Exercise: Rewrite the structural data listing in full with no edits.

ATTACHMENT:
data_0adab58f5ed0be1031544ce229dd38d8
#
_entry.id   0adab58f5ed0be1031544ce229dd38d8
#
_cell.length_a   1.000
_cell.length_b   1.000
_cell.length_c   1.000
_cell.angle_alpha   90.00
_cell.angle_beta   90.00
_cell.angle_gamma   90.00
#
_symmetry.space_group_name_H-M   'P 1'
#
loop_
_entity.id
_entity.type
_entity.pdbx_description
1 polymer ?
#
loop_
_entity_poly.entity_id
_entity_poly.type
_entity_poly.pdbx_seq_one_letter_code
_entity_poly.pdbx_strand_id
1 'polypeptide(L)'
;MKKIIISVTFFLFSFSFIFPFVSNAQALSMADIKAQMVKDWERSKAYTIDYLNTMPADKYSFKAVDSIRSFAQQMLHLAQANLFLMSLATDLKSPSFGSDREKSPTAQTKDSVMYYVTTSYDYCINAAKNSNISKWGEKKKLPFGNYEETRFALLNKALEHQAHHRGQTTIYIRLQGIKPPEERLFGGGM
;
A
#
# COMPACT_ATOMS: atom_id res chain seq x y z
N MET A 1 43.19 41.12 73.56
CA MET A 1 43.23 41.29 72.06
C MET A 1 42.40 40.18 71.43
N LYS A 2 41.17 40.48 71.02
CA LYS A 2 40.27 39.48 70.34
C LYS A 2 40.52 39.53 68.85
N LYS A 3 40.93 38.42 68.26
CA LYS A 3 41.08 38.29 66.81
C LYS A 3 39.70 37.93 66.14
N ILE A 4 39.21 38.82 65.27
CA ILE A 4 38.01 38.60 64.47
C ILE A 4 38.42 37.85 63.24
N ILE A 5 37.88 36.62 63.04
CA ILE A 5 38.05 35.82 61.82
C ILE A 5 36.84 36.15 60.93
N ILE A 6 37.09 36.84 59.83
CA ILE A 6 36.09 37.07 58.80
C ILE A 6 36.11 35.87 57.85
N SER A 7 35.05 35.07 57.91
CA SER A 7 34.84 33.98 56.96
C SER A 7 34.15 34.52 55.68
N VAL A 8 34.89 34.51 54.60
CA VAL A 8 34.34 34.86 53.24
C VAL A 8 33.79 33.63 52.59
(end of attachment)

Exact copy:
data_0adab58f5ed0be1031544ce229dd38d8
#
_entry.id   0adab58f5ed0be1031544ce229dd38d8
#
_cell.length_a   1.000
_cell.length_b   1.000
_cell.length_c   1.000
_cell.angle_alpha   90.00
_cell.angle_beta   90.00
_cell.angle_gamma   90.00
#
_symmetry.space_group_name_H-M   'P 1'
#
loop_
_entity.id
_entity.type
_entity.pdbx_description
1 polymer ?
#
loop_
_entity_poly.entity_id
_entity_poly.type
_entity_poly.pdbx_seq_one_letter_code
_entity_poly.pdbx_strand_id
1 'polypeptide(L)'
;MKKIIISVTFFLFSFSFIFPFVSNAQALSMADIKAQMVKDWERSKAYTIDYLNTMPADKYSFKAVDSIRSFAQQMLHLAQANLFLMSLATDLKSPSFGSDREKSPTAQTKDSVMYYVTTSYDYCINAAKNSNISKWGEKKKLPFGNYEETRFALLNKALEHQAHHRGQTTIYIRLQGIKPPEERLFGGGM
;
A
#
# COMPACT_ATOMS: atom_id res chain seq x y z
N MET A 1 43.19 41.12 73.56
CA MET A 1 43.23 41.29 72.06
C MET A 1 42.40 40.18 71.43
N LYS A 2 41.17 40.48 71.02
CA LYS A 2 40.27 39.48 70.34
C LYS A 2 40.52 39.53 68.85
N LYS A 3 40.93 38.42 68.26
CA LYS A 3 41.08 38.29 66.81
C LYS A 3 39.70 37.93 66.14
N ILE A 4 39.21 38.82 65.27
CA ILE A 4 38.01 38.60 64.47
C ILE A 4 38.42 37.85 63.24
N ILE A 5 37.88 36.62 63.04
CA ILE A 5 38.05 35.82 61.82
C ILE A 5 36.84 36.15 60.93
N ILE A 6 37.09 36.84 59.83
CA ILE A 6 36.09 37.07 58.80
C ILE A 6 36.11 35.87 57.85
N SER A 7 35.05 35.07 57.91
CA SER A 7 34.84 33.98 56.96
C SER A 7 34.15 34.52 55.68
N VAL A 8 34.89 34.51 54.60
CA VAL A 8 34.34 34.86 53.24
C VAL A 8 33.79 33.63 52.59